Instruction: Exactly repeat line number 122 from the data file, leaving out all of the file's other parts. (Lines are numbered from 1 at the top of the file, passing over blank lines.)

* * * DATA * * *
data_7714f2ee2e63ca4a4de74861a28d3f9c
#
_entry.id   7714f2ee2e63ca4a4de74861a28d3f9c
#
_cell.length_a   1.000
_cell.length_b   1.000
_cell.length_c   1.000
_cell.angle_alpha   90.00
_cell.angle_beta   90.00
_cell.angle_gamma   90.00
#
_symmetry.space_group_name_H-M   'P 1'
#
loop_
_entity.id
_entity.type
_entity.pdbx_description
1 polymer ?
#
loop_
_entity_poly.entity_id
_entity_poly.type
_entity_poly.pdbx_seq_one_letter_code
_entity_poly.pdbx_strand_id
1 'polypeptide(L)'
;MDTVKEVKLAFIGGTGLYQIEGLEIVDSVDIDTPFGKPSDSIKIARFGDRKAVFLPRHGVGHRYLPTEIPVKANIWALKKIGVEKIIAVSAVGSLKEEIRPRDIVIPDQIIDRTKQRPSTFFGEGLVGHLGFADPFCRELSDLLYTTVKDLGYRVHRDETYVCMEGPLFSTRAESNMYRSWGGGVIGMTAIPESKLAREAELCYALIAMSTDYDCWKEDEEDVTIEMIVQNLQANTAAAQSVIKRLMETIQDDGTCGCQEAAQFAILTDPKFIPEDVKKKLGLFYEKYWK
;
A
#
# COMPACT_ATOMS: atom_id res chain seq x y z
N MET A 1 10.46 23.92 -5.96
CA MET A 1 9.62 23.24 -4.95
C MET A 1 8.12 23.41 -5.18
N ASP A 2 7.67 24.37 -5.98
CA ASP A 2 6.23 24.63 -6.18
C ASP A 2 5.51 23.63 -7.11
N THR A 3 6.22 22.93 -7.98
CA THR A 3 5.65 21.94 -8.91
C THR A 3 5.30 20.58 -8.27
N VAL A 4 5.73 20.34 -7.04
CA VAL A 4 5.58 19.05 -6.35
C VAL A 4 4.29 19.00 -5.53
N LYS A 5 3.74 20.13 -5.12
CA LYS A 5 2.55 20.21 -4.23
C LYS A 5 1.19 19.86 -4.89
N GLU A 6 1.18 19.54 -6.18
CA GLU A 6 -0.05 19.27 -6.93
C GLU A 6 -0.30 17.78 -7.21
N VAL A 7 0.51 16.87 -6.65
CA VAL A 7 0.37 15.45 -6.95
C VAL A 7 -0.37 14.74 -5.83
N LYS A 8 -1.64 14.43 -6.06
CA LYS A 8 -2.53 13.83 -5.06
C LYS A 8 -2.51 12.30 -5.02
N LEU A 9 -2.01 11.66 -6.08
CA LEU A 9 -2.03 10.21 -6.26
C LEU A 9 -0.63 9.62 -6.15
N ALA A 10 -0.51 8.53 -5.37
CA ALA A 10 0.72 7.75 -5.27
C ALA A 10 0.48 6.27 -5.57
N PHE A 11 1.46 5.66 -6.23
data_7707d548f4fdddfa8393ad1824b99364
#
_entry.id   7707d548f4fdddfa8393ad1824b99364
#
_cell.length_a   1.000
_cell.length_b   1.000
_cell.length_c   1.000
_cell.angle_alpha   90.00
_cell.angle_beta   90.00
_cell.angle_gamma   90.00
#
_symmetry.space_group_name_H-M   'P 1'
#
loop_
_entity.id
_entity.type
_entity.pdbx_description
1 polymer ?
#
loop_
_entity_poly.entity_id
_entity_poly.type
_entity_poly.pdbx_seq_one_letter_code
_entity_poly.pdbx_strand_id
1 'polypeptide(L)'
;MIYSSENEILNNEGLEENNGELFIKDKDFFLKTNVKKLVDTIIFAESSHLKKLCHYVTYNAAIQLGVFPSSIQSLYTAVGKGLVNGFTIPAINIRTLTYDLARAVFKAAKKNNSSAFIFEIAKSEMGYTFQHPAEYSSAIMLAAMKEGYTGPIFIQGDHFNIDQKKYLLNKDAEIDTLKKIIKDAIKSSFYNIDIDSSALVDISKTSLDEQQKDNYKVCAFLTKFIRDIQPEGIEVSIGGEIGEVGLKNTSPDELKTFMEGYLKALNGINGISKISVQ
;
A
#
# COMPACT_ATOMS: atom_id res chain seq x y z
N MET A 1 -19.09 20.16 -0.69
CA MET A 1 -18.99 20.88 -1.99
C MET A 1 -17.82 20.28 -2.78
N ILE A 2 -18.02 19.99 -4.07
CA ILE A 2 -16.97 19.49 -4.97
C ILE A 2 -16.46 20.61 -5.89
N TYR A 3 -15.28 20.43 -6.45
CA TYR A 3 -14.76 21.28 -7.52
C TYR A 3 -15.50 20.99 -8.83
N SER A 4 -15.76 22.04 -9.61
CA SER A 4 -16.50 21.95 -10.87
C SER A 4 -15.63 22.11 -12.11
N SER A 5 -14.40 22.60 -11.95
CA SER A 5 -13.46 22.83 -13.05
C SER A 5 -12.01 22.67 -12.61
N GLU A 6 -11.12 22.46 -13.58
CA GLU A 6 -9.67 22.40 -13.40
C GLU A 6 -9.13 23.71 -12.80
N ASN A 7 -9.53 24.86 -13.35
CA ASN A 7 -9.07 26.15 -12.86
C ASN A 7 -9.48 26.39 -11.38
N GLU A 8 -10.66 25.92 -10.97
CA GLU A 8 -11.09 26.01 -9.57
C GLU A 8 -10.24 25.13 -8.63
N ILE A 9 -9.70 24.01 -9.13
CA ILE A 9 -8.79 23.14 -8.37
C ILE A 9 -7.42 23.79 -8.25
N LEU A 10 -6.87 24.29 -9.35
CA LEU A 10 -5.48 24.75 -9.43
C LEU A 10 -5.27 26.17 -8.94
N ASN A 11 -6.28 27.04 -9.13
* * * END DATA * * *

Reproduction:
N ASN A 11 -6.28 27.04 -9.13